A growing belly is one of the most apparent – and adorable – signs of pregnancy. Less obvious, though, is the potential damage of the expanding abdomen.
What is diastasis recti?
Diastasis recti is the excessive separation of structures of the anterior abdominal wall. To accommodate for a developing baby, pregnancy hormones soften the muscles and connective tissue of the abdominal wall to make them more pliable. Stretching causes these structures to widen and thin, weakening them. As pressure from the uterus increases, the vulnerable structures can separate and create a diastasis.
The linea alba is a fibrous band of connective tissue that holds the two halves of the rectus abdominis (or the six-pack muscle) together. Since it is the central connection, it is the primary structure involved in diastasis recti. When suffering from diastasis, the linea alba fails to become tense with contraction and becomes wider than what is anatomically appropriate.
While it can occur in premature babies and those with excess abdominal fat, pregnancy is the most common cause of diastasis recti. Some degree of abdominal separation occurs in every pregnancy. However, women over age 35, women carrying a high birth weight or multiple babies, and women having multiple pregnancies are more susceptible to problematic separation.
What are the symptoms of diastasis recti?
The most apparent symptom cause by diastasis recti is a bulge in the middle of the abdomen where the muscles have separated. Even with weight loss, a bulge caused by diastasis will persist. This bulge may only be noticeable when the rectus muscles are tightened and contracted. Other symptoms include low back pain, difficulty lifting, and incontinence.
How do I know if I have diastasis recti?
A healthcare provider can perform an easy exam to determine if diastasis is present and to what degree.
To test at home, lie face up with knees bent and feet flat on the floor. While slowly lifting the head and shoulders off of the ground (a “crunch” motion), place the fingers just above the bellybutton and feel for a gap. Measure the amount of fingertips that fit into this gap. Failure of the tissue to tense and/or more than 2.5 fingertips width is indicative of diastasis.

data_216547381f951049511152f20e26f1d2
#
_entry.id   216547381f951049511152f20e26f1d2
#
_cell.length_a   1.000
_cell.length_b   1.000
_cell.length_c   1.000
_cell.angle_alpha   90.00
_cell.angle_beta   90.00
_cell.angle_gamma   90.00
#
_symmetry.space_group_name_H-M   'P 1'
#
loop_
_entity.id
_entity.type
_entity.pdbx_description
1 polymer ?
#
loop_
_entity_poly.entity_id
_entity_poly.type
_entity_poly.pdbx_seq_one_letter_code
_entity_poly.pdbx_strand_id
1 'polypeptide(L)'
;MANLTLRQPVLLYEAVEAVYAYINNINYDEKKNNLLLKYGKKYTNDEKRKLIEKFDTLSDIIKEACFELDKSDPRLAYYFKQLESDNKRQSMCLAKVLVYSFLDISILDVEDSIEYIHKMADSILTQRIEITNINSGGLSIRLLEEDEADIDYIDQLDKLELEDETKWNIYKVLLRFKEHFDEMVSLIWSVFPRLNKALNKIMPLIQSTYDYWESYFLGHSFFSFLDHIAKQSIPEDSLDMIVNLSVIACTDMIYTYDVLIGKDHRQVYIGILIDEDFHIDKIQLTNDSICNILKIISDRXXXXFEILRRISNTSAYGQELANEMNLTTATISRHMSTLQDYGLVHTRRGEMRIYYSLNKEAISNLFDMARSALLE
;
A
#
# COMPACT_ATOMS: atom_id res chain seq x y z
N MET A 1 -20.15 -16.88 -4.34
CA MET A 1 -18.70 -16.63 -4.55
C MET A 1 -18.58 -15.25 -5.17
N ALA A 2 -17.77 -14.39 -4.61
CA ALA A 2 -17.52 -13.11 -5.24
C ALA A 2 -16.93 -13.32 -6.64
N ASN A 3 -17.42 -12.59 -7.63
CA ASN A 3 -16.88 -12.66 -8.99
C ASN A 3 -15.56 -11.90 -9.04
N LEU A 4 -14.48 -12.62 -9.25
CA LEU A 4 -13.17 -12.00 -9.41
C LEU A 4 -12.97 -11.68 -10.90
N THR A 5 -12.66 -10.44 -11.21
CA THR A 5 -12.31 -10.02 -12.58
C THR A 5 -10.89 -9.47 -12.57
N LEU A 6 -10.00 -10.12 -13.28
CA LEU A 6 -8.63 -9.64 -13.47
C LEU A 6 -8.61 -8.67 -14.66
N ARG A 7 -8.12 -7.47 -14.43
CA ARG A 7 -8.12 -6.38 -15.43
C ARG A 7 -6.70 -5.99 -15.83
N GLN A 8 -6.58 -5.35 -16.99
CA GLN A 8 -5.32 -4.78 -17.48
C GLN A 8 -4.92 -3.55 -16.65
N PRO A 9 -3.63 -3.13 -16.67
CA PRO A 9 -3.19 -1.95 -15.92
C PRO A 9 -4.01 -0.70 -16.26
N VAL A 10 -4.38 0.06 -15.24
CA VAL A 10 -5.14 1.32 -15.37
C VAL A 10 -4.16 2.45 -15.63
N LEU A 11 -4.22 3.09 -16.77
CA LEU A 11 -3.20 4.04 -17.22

*Women should wait until the 4th day postpartum to perform this test.
**Contact a healthcare provider if there is any painful bulging.
What can I do if I have diastasis recti?
The separation caused by diastasis recti usually lessens within a few months after childbirth. However, this may not be the case for excessively wide gaps and/or chronically weak core muscles.
The best way to reverse diastasis recti is to strengthen the entire core. There are two key exercises for abdominal separation:
1) Transversus Abdominis Tightening: while this is a simple exercise, it can be tricky to do properly. The most common mistake is to suck in the abdomen without ever engaging the core. To properly tighten, pretend that the bellybutton is being vacuumed toward the spine. Or, think of how the core would tighten if it were about to be punched. The shoulders, chest, and pelvis should be stationary and breathing, talking, and smiling should all be easy to do during this exercise. Think of it like the core muscles giving the abdominal cavity a warm hug. This can and should be done with movement, especially twisting, lifting, pushing, or pulling.
2) Side Bridge: this exercise will help to strengthen the core (and the shoulders, arms, and gluteals!) without increasing midline abdominal pressure. It is important to avoid exercises that increase pressure on the linea alba and rectus abdominis, as they can worsen the separation. This means avoiding crunches, planks, straight leg lifts, and certain yoga and Pilates poses.
Abdominal binding can add some external support and create awareness of the lower abdomen, but it should not be a substitute to core exercises.
While the linea alba may occasionally be too stretched to return to so-called normal, the core can always benefit from strengthening and stability exercises. Proper alignment through chiropractic adjustments also ensures that the muscles are in the best possible position for strengthening. For any questions, please contact Dr. Sarah at firstname.lastname@example.org.